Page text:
Embracing Digital Messaging
The Indian Wells Valley Water District (IWVWD) is located in the Mojave Desert about 125 miles north of Los Angeles. Surrounded by mountain ranges on all four sides; the Sierra Nevada on the west, the Coso on the north, the Argus Range on the east, and the El Paso Mountains to the south. Indian Wells Valley Water District encompasses an area of approximately 37.7 square miles and serves approximately 12,000 customers.
July 4th, 2019: It’s a holiday morning just after 10:30 AM and a 6.4 magnitude earthquake rattles Southern California. The quake, along with the thousands of following aftershocks, shake through the Mojave Desert and into Indian Wells Valley. IWVWD staff are on high alert helping people throughout the community while still ensuring water systems continue to function properly. Then, just 36 hours later, a much bigger 7.1 magnitude quake hits the community.
As IWVWD continue to work … see more
Simplifying Crisis Communications
The Laguna Madre Water District (LMWD) is located in the Rio Grande Valley along the coast of southern Texas. As a municipal water district, Laguna Madre serves approximately 11,000 customers across four different communities: South Padre Island, Port Isabel, Laguna Heights, and Laguna Vista. Laguna Madre, not unlike many other water utilities, faces the troublesome challenge of effectively targeting communication within their widespread customer base.
Due to LMWD’s geographically dispersed service area, it is not particularly effective to rely on local news and media coverage to communicate with customers when neighborhood-specific events occur. Customers across all four communities see headlines that may not be relevant to them, creating widespread confusion and concern across the entire service area.
To better serve their customers, LMWD created an emergency notification email service, which customers are able to opt-in to from the LMWD website. Unfortunately, due to the nature of the opt-in … see more
Digitizing Manual Staff Processes
After completing their AMI installation, Glenview began communicating with their customers about leaks detected through the AMI data. Leaks can be detected through automated meters by analyzing hourly interval data to identify irregular usage patterns. Glenview developed an internal process for alerting customers of data irregularities using the reports of likely leaks provided by their meter vendor. Utility staff identified likely leaks and then printed and mailed leak notification letters to their customers on a weekly basis. If the staff at Glenview noticed that the leak appeared to continue after one … see more
Enhancing Engagement Digitally
Situated between Los Angeles and San Diego, SMWD has no local media market. No single news channel, radio station, or print newspaper adequately covers the service area, and overlapping service areas can result in customer confusion in cities like Mission Viejo that are served by numerous water utilities. As a result, SMWD’s challenge is to develop effective strategies to engage with their customers.
Bill inserts often seem to be a tried-and-true approach, but they are far from perfect. “We … see more
Building a Bridge to AMI
One of Utah’s fastest growing cities, West Jordan blossomed from a population of 4,221 in 1970 to over 111,000—and is still growing. West Jordan’s water system is operated by the Public Works Department. Public Works maintains over 23,000 water meters, of which 3,000 are commercial accounts. West Jordan purchases wholesale water as a primary source, with some of their own wells for backup.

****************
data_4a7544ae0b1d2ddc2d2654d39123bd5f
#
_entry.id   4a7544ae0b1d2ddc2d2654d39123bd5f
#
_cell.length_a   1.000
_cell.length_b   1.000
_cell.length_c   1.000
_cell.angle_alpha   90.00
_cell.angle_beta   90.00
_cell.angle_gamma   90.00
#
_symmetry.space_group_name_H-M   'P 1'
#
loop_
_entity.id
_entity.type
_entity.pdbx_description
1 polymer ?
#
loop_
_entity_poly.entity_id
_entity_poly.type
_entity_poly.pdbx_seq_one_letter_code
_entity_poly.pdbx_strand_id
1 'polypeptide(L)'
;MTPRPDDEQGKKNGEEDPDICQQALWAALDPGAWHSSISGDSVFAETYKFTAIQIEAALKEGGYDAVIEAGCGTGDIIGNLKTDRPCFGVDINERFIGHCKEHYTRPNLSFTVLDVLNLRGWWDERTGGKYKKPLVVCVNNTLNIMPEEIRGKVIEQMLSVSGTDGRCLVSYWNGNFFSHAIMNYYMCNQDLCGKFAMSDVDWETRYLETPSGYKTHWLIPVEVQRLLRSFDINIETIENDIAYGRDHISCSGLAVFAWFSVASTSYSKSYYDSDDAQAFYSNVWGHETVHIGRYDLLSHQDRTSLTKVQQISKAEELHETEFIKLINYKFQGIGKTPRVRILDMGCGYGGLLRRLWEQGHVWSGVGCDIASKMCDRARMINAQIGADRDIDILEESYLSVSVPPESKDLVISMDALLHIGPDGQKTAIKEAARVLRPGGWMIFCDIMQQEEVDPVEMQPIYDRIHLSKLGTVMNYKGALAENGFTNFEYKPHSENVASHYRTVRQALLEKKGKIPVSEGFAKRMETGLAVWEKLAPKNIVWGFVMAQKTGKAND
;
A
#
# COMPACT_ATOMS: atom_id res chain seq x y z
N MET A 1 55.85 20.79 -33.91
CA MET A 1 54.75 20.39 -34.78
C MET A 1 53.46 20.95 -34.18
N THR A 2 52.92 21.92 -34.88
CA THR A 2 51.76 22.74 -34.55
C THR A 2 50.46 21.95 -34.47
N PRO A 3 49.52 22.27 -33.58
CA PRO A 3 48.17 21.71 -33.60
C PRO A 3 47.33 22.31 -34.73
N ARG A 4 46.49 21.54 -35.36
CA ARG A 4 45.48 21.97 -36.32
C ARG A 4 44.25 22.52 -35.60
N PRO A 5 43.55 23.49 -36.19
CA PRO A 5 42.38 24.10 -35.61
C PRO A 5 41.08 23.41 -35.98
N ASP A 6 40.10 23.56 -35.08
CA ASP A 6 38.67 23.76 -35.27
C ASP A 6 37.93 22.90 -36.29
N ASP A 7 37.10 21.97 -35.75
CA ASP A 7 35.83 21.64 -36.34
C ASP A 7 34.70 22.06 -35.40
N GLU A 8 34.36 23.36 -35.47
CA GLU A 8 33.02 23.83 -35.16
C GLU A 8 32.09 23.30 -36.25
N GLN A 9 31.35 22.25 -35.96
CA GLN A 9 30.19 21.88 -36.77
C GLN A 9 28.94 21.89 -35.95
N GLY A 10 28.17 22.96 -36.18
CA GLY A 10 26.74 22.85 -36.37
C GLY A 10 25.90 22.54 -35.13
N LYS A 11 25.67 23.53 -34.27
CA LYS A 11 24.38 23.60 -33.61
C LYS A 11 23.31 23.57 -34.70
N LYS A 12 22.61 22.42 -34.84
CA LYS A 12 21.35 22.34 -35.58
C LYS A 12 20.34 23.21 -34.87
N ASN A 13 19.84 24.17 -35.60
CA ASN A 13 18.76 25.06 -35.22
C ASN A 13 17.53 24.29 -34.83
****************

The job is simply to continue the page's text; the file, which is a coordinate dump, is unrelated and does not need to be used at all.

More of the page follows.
Like most cities in the western United States, West Jordan has been especially concerned about the critical issue of water conservation. “We’re really aware of how we use our water, and conservation is at the forefront of everybody’s mind in Utah,” stated Craig Frisbee, West Jordan’s Utility Director. “We’re basically a high desert. The last few years we’ve had a reduction in our snowpack, so that makes us more anxious about our conservation efforts.”
West Jordan’s wholesale provider set a goal of 25% reduction for … see more
Right-Sizing Budgets with Analytics
The City of Greeley, Colorado is located in a semi-arid climate, receiving 12-14 inches of precipitation per year. During the drought of 2002, Ruth Quade, Greeley’s Water Conservation Coordinator, needed to come up with the right solution to stimulate greater drought awareness and conservation actions on the part of ratepayers. After exploring several options, Ruth and her Greeley colleagues decided to implement a water budget system.
THE CHALLENGE: COMMUNICATE EFFICIENCY
Water budgets are a calculated amount of water a household will require each month, based on the size of the family, number and types of fixtures, and landscape needs. When facing supply constraints, water budgets are an increasingly popular tool for utilities interested in sending conservation messages to their customers. As Ruth explained, “Metering tells us, and the customer, how much they are using. Budgets tell how much they should be using.”
Setting budgets and deciding how to implement them … see more
Park City Powering Leak Alerts with AMI
THE CHALLENGE: EFFECTIVELY LEVERAGING AMI
The newly purchased AMI data platform offered basic leak alert abilities, but the Park City water team had some challenges getting it to work effectively. Deployment of AMI was a considerable expenditure for the City, and the promise of leak detection was a significant reason for the investment. Understandably, customers became frustrated when these benefits were not quickly realized. When Jason Christensen joined the Park City team as Water … see more